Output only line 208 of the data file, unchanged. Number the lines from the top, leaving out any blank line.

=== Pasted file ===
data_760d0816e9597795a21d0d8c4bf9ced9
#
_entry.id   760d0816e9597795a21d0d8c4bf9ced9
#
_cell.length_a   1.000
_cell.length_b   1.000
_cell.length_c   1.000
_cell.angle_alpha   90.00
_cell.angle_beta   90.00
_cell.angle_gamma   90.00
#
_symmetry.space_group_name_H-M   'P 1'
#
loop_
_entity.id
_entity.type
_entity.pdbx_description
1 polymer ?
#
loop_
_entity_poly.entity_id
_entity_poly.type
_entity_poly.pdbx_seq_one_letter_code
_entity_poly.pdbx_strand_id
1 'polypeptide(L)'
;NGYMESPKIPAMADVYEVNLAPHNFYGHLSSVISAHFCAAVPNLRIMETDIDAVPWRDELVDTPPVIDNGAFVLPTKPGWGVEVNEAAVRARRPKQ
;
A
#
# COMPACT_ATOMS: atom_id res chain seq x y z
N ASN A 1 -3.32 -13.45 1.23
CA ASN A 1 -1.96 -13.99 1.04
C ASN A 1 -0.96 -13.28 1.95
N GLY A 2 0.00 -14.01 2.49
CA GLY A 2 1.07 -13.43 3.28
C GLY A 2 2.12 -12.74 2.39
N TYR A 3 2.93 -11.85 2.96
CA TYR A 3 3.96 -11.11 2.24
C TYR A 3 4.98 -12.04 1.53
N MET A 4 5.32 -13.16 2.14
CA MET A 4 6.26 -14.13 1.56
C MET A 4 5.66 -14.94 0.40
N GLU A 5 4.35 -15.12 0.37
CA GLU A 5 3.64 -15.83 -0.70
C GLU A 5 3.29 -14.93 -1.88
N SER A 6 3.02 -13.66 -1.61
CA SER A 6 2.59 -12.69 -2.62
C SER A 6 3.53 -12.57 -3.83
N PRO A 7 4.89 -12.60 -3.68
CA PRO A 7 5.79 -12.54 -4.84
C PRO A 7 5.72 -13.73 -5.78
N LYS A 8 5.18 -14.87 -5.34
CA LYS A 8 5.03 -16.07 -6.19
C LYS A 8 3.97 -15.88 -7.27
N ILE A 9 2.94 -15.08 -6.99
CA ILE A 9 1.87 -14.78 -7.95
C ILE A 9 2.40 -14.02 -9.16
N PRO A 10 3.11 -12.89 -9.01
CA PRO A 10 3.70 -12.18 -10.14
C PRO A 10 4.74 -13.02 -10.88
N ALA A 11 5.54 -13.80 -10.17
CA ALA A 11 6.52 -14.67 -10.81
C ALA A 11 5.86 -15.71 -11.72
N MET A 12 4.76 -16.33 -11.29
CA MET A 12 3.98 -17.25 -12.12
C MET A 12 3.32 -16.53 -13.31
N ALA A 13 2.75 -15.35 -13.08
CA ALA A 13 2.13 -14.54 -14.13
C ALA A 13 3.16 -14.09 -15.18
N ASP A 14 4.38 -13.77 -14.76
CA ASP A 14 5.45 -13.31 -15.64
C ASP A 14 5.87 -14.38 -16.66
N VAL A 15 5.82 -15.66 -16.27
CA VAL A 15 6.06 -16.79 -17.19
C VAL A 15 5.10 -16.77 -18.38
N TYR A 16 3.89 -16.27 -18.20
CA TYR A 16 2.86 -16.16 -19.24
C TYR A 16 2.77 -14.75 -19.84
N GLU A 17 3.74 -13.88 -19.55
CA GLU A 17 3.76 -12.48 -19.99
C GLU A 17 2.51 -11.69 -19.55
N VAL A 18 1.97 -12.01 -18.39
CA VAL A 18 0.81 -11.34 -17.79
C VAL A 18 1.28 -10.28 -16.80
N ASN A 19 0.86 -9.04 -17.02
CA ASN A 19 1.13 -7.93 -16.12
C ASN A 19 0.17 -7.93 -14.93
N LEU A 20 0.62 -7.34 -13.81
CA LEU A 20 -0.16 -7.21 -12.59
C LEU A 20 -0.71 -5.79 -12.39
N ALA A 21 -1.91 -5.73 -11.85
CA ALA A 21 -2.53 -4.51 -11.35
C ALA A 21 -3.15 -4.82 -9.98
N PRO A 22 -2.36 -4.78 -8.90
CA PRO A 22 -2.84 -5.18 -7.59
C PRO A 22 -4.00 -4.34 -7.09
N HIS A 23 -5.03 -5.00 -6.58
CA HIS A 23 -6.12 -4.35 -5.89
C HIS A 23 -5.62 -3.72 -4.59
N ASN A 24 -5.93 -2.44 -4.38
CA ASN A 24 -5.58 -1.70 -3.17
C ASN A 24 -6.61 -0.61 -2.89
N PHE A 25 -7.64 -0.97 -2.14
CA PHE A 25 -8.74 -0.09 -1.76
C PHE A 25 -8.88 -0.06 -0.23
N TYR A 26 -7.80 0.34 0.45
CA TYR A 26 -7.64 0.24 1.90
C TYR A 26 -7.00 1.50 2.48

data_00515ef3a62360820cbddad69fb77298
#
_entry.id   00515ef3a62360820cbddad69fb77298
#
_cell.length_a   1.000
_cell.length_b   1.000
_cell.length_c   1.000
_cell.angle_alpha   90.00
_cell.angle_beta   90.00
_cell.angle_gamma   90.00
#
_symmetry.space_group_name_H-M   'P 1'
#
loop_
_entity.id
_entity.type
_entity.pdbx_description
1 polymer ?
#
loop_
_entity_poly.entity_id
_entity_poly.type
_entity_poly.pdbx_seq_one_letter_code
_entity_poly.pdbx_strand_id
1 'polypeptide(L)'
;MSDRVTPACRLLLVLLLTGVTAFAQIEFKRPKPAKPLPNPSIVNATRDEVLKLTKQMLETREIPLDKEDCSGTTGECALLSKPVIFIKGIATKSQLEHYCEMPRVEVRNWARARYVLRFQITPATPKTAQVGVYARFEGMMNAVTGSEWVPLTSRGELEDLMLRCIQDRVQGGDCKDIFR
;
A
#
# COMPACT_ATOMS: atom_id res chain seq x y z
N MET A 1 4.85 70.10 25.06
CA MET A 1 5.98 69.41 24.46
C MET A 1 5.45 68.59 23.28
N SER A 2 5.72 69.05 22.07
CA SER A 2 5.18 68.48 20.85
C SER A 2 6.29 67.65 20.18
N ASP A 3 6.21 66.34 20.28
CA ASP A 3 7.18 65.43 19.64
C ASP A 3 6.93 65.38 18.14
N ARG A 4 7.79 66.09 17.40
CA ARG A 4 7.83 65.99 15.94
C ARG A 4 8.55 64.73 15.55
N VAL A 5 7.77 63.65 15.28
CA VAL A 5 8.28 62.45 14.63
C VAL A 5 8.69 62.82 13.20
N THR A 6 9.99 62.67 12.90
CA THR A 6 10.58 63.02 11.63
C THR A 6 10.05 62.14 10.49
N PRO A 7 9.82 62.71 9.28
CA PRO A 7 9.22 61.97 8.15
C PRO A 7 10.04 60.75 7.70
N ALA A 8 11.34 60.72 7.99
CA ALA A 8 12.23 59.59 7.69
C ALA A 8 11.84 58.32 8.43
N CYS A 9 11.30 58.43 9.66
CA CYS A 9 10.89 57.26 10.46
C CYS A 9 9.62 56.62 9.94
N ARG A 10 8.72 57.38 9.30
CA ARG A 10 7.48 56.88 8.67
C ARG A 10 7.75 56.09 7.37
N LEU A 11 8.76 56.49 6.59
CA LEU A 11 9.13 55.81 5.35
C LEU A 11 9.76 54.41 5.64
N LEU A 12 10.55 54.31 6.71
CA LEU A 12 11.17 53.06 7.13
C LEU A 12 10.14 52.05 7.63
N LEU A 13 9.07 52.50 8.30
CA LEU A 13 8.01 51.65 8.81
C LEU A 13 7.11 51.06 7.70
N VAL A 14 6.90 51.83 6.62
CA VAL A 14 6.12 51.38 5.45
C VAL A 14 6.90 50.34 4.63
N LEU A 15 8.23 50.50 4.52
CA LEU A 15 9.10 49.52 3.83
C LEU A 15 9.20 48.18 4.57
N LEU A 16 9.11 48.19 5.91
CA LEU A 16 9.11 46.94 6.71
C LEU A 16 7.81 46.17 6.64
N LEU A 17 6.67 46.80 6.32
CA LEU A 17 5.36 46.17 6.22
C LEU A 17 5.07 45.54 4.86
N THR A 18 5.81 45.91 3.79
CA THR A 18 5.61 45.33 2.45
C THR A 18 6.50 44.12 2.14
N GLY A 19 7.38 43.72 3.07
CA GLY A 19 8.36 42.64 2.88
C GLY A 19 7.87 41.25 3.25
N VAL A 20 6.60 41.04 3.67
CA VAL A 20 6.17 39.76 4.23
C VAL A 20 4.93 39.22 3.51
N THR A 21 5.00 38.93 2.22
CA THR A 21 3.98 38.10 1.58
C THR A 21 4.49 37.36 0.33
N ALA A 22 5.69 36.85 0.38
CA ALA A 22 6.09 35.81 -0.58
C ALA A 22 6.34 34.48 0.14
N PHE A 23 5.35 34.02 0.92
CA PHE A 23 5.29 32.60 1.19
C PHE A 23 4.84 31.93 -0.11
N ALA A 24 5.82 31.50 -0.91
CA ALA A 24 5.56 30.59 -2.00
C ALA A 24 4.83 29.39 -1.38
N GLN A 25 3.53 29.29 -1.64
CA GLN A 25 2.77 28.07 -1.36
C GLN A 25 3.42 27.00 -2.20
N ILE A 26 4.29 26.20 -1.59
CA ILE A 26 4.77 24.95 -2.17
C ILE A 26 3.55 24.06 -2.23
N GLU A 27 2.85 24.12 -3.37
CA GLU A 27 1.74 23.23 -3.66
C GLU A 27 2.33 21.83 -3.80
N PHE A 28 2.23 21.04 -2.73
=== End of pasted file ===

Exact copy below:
N ALA A 24 5.82 31.50 -0.91